When megabanks JPMorgan Chase & Co. (NYSE:JPM) and Wells Fargo & Co (NYSE:WFC) reported second-quarter earnings late last week, the effect of skyrocketing mortgage interest rates was front and center. Both banks reported a drop in refinance and new mortgage loan activity, and Wells reported many fewer loans in its pipeline compared to last quarter. JPMorgan noted that refinancing could drop by 40% in the next half-year, and the overall slackening of the demand for mortgages might be worse than analysts have predicted.
Does this mean that the slowly recovering housing market is stumbling, right along with rising rates? Apparently not, and most experts seem to agree that it will continue to thrive, despite higher mortgage rates.
Higher home prices, looser credit
Despite JPMorgan Chase & Co. (NYSE:JPM)’s glum predictions regarding its future mortgage revenue, its own analysts have opined that housing will survive the new rate environment. Higher home prices, fewer foreclosures clogging the market, and softening lending standards will keep housing hopping, according to a recent report.
Are looser lending rules truly in the offing? Many think so, and it’s a sensible deduction to make. With other avenues of mortgage revenue drying up, banks will have more incentive to relax some of the extremely strict rules they put in place after the mortgage crisis. As my colleague John Maxfield recently noted, this phenomenon is an agreeable consequence of rising mortgage rates.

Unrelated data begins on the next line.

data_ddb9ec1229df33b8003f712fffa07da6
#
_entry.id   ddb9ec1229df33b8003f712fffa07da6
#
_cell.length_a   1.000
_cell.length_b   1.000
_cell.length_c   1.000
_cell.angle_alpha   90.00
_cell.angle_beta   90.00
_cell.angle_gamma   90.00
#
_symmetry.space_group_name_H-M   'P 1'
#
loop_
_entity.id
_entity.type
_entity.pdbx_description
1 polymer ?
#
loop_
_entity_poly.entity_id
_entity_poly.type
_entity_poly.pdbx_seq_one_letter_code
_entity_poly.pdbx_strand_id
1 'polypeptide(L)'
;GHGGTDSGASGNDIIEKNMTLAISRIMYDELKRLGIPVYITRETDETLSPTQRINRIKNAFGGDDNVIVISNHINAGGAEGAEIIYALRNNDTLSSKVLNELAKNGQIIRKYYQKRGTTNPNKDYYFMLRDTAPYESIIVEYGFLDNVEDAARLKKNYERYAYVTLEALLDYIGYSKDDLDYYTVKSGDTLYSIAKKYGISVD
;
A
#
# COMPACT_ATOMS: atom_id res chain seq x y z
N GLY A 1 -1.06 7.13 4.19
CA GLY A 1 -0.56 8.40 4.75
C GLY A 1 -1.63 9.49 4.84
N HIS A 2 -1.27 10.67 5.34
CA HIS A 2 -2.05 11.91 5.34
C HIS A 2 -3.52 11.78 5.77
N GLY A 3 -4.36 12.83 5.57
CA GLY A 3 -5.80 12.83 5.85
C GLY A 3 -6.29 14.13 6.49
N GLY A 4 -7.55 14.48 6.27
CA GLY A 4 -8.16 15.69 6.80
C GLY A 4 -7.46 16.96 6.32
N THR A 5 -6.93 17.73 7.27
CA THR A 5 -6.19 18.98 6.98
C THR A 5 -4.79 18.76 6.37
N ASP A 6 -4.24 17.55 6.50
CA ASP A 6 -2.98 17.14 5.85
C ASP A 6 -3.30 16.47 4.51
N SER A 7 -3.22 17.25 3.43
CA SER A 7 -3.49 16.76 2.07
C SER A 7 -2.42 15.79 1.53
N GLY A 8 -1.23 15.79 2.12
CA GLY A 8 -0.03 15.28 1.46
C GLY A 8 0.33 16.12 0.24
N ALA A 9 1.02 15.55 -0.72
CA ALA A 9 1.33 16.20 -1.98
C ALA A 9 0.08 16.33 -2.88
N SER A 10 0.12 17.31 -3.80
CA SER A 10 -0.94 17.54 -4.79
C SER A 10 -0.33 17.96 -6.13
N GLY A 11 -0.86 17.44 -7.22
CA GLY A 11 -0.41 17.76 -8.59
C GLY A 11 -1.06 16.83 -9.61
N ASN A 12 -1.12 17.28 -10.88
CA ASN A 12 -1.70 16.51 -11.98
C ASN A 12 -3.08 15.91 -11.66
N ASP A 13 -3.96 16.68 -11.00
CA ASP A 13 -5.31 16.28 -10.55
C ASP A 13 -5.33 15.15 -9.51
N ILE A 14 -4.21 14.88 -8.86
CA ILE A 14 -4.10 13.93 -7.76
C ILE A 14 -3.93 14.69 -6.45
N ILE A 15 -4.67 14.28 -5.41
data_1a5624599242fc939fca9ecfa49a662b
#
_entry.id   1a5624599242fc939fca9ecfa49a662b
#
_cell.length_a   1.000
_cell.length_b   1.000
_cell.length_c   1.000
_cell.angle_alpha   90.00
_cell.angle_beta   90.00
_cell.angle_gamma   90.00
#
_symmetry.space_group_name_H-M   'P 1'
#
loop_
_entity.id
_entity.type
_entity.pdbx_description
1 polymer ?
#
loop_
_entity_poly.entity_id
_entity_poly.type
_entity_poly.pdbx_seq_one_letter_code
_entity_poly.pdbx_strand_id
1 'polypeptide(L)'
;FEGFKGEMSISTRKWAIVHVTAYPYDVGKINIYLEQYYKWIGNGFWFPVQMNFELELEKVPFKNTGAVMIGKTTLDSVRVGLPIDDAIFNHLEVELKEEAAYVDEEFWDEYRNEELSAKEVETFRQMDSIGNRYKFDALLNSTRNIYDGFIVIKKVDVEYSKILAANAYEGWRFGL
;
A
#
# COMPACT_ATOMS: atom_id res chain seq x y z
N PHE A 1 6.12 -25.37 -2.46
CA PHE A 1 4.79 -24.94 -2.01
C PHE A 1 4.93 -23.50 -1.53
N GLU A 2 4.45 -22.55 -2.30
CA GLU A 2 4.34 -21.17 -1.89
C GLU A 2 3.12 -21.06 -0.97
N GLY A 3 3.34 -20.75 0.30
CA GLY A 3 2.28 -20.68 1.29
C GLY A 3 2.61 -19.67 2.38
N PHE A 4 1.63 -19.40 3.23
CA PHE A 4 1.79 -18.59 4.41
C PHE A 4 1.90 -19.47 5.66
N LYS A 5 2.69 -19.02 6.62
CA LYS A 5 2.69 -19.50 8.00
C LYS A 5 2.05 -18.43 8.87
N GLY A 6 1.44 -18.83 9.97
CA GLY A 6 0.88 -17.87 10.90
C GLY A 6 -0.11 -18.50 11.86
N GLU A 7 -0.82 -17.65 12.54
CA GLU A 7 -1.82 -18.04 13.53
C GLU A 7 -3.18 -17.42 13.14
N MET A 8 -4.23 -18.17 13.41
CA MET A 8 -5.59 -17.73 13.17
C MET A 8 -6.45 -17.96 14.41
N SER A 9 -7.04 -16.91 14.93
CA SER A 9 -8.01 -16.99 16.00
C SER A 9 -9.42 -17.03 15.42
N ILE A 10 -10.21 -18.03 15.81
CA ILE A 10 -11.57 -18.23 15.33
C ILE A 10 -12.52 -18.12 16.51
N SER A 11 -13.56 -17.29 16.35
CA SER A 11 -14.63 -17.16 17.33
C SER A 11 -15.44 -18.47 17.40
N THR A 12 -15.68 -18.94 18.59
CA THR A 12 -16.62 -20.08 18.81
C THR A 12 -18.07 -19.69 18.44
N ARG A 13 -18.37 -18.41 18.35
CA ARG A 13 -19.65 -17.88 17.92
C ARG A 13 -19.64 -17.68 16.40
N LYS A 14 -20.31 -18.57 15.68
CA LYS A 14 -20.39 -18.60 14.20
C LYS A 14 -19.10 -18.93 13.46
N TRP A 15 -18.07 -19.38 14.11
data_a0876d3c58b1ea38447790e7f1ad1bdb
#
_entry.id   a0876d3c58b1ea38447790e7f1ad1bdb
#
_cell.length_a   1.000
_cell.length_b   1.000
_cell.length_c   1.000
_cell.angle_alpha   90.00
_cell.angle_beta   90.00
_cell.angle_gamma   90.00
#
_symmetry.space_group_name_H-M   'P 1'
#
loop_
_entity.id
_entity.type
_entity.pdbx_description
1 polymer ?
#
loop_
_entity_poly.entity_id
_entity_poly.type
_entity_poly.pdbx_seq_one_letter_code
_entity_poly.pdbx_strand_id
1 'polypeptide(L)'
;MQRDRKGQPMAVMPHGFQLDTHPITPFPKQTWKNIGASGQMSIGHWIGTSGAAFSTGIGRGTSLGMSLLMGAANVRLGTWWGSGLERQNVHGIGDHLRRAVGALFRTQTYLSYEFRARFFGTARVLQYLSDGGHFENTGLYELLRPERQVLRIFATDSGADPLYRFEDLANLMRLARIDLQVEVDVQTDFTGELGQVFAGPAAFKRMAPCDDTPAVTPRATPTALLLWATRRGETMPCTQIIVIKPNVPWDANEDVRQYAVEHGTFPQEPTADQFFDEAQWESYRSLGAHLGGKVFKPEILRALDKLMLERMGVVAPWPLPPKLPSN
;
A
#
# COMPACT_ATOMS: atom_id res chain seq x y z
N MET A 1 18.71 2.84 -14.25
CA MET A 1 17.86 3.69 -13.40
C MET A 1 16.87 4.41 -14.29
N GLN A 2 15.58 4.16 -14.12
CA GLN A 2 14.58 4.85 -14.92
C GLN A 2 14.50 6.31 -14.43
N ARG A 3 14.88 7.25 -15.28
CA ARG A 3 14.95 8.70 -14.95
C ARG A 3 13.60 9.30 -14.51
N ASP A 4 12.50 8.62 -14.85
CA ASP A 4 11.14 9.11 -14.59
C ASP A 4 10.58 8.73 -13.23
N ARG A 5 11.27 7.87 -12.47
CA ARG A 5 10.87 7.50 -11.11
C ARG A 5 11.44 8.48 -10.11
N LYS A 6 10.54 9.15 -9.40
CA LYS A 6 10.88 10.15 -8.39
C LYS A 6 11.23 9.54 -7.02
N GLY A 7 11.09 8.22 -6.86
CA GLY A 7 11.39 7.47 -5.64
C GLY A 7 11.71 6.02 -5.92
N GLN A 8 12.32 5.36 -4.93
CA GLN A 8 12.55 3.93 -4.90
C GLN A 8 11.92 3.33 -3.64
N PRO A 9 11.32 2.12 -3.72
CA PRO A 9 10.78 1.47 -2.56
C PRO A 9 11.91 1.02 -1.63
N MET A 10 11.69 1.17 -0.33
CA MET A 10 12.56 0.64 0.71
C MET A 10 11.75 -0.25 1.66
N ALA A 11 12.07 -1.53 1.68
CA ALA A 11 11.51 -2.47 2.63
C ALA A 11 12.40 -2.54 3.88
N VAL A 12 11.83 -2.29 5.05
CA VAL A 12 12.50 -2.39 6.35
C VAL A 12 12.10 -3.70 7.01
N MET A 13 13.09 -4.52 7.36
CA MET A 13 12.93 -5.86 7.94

Others, like Paul Willen, a senior economist at the Federal Reserve Bank of Boston, concur. Just last month, Willen stated that, as home prices rise, banks will see their way clear to writing more loans, rather than take in less revenue. Similarly, real estate website Zillow Inc (NASDAQ:Z) has seen an increase in lending to consumers making smaller down payments, while the chief economist at CoreLogic Inc (NYSE:CLGX) has observed a movement back toward the loan parameters lenders used during the 1990s.
Confidence is high
Federal Reserve Chair Ben Bernanke commented last month that rising interest rates are the result of an optimistic outlook on housing in particular and the economy in general. Optimism is a good thing, of course, and several recent developments appear to support his view.